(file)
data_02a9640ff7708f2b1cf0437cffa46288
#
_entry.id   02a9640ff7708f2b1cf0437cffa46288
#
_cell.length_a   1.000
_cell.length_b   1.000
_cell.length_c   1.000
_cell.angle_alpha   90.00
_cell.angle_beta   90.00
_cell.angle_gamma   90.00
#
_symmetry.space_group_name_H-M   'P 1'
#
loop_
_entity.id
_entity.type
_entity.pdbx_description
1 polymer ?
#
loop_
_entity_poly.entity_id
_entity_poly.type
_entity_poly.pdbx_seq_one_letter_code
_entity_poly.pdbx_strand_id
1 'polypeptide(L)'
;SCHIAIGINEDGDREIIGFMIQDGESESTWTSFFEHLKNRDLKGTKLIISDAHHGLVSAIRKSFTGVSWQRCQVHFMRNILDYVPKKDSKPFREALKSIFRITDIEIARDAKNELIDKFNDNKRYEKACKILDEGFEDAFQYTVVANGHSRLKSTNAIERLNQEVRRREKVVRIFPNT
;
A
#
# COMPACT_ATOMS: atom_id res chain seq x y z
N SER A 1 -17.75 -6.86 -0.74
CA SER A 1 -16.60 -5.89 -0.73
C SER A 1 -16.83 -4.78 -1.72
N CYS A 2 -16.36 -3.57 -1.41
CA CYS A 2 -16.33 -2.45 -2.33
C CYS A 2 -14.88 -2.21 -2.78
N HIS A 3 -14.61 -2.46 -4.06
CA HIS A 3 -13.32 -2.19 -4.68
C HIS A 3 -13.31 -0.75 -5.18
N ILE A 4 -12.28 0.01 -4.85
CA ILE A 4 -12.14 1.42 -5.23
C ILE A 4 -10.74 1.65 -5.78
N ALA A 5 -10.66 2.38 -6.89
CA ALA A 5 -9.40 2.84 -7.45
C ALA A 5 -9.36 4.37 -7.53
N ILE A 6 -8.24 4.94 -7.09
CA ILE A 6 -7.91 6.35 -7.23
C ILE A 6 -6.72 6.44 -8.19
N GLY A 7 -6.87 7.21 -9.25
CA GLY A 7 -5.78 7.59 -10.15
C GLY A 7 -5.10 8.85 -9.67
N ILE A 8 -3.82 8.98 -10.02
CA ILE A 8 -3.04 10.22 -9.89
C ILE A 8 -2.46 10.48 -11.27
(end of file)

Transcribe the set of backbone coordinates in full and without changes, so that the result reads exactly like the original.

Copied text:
data_02a9640ff7708f2b1cf0437cffa46288
#
_entry.id   02a9640ff7708f2b1cf0437cffa46288
#
_cell.length_a   1.000
_cell.length_b   1.000
_cell.length_c   1.000
_cell.angle_alpha   90.00
_cell.angle_beta   90.00
_cell.angle_gamma   90.00
#
_symmetry.space_group_name_H-M   'P 1'
#
loop_
_entity.id
_entity.type
_entity.pdbx_description
1 polymer ?
#
loop_
_entity_poly.entity_id
_entity_poly.type
_entity_poly.pdbx_seq_one_letter_code
_entity_poly.pdbx_strand_id
1 'polypeptide(L)'
;SCHIAIGINEDGDREIIGFMIQDGESESTWTSFFEHLKNRDLKGTKLIISDAHHGLVSAIRKSFTGVSWQRCQVHFMRNILDYVPKKDSKPFREALKSIFRITDIEIARDAKNELIDKFNDNKRYEKACKILDEGFEDAFQYTVVANGHSRLKSTNAIERLNQEVRRREKVVRIFPNT
;
A
#
# COMPACT_ATOMS: atom_id res chain seq x y z
N SER A 1 -17.75 -6.86 -0.74
CA SER A 1 -16.60 -5.89 -0.73
C SER A 1 -16.83 -4.78 -1.72
N CYS A 2 -16.36 -3.57 -1.41
CA CYS A 2 -16.33 -2.45 -2.33
C CYS A 2 -14.88 -2.21 -2.78
N HIS A 3 -14.61 -2.46 -4.06
CA HIS A 3 -13.32 -2.19 -4.68
C HIS A 3 -13.31 -0.75 -5.18
N ILE A 4 -12.28 0.01 -4.85
CA ILE A 4 -12.14 1.42 -5.23
C ILE A 4 -10.74 1.65 -5.78
N ALA A 5 -10.66 2.38 -6.89
CA ALA A 5 -9.40 2.84 -7.45
C ALA A 5 -9.36 4.37 -7.53
N ILE A 6 -8.24 4.94 -7.09
CA ILE A 6 -7.91 6.35 -7.23
C ILE A 6 -6.72 6.44 -8.19
N GLY A 7 -6.87 7.21 -9.25
CA GLY A 7 -5.78 7.59 -10.15
C GLY A 7 -5.10 8.85 -9.67
N ILE A 8 -3.82 8.98 -10.02
CA ILE A 8 -3.04 10.22 -9.89
C ILE A 8 -2.46 10.48 -11.27